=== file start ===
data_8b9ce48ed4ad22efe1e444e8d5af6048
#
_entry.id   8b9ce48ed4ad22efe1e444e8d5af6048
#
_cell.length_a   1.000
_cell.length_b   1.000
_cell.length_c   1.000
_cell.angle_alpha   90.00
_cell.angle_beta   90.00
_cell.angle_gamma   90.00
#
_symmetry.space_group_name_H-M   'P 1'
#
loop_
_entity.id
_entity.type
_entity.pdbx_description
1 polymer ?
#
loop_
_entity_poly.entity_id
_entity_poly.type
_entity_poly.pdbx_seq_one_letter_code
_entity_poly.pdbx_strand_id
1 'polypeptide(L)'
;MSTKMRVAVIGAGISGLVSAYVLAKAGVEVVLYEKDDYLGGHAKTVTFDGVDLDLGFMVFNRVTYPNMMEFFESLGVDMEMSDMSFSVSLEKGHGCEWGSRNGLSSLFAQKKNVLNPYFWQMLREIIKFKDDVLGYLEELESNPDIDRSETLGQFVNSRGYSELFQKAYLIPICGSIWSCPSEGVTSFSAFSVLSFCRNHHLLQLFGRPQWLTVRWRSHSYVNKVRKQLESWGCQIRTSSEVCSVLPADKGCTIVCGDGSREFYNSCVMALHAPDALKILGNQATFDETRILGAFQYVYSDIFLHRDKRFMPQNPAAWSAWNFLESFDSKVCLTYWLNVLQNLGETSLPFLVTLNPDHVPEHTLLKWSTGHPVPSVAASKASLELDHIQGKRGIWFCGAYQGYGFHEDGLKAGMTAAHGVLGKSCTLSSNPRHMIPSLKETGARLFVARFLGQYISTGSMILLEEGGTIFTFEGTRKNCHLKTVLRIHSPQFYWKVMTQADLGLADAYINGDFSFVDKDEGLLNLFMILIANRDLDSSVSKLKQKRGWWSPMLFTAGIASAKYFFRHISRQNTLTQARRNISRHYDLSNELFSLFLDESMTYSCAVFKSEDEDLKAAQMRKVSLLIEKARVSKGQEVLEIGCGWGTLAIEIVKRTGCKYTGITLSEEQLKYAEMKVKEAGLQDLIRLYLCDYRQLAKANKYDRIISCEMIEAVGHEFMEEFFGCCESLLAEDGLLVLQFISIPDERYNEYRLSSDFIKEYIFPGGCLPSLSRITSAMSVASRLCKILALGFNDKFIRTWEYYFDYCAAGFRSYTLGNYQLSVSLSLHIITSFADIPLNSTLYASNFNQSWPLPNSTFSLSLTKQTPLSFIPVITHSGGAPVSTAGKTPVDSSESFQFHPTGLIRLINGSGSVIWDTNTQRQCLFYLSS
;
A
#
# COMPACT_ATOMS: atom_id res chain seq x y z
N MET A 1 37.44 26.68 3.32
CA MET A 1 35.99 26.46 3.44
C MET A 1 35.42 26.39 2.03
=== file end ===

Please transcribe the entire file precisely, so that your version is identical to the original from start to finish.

data_8b9ce48ed4ad22efe1e444e8d5af6048
#
_entry.id   8b9ce48ed4ad22efe1e444e8d5af6048
#
_cell.length_a   1.000
_cell.length_b   1.000
_cell.length_c   1.000
_cell.angle_alpha   90.00
_cell.angle_beta   90.00
_cell.angle_gamma   90.00
#
_symmetry.space_group_name_H-M   'P 1'
#
loop_
_entity.id
_entity.type
_entity.pdbx_description
1 polymer ?
#
loop_
_entity_poly.entity_id
_entity_poly.type
_entity_poly.pdbx_seq_one_letter_code
_entity_poly.pdbx_strand_id
1 'polypeptide(L)'
;MSTKMRVAVIGAGISGLVSAYVLAKAGVEVVLYEKDDYLGGHAKTVTFDGVDLDLGFMVFNRVTYPNMMEFFESLGVDMEMSDMSFSVSLEKGHGCEWGSRNGLSSLFAQKKNVLNPYFWQMLREIIKFKDDVLGYLEELESNPDIDRSETLGQFVNSRGYSELFQKAYLIPICGSIWSCPSEGVTSFSAFSVLSFCRNHHLLQLFGRPQWLTVRWRSHSYVNKVRKQLESWGCQIRTSSEVCSVLPADKGCTIVCGDGSREFYNSCVMALHAPDALKILGNQATFDETRILGAFQYVYSDIFLHRDKRFMPQNPAAWSAWNFLESFDSKVCLTYWLNVLQNLGETSLPFLVTLNPDHVPEHTLLKWSTGHPVPSVAASKASLELDHIQGKRGIWFCGAYQGYGFHEDGLKAGMTAAHGVLGKSCTLSSNPRHMIPSLKETGARLFVARFLGQYISTGSMILLEEGGTIFTFEGTRKNCHLKTVLRIHSPQFYWKVMTQADLGLADAYINGDFSFVDKDEGLLNLFMILIANRDLDSSVSKLKQKRGWWSPMLFTAGIASAKYFFRHISRQNTLTQARRNISRHYDLSNELFSLFLDESMTYSCAVFKSEDEDLKAAQMRKVSLLIEKARVSKGQEVLEIGCGWGTLAIEIVKRTGCKYTGITLSEEQLKYAEMKVKEAGLQDLIRLYLCDYRQLAKANKYDRIISCEMIEAVGHEFMEEFFGCCESLLAEDGLLVLQFISIPDERYNEYRLSSDFIKEYIFPGGCLPSLSRITSAMSVASRLCKILALGFNDKFIRTWEYYFDYCAAGFRSYTLGNYQLSVSLSLHIITSFADIPLNSTLYASNFNQSWPLPNSTFSLSLTKQTPLSFIPVITHSGGAPVSTAGKTPVDSSESFQFHPTGLIRLINGSGSVIWDTNTQRQCLFYLSS
;
A
#
# COMPACT_ATOMS: atom_id res chain seq x y z
N MET A 1 37.44 26.68 3.32
CA MET A 1 35.99 26.46 3.44
C MET A 1 35.42 26.39 2.03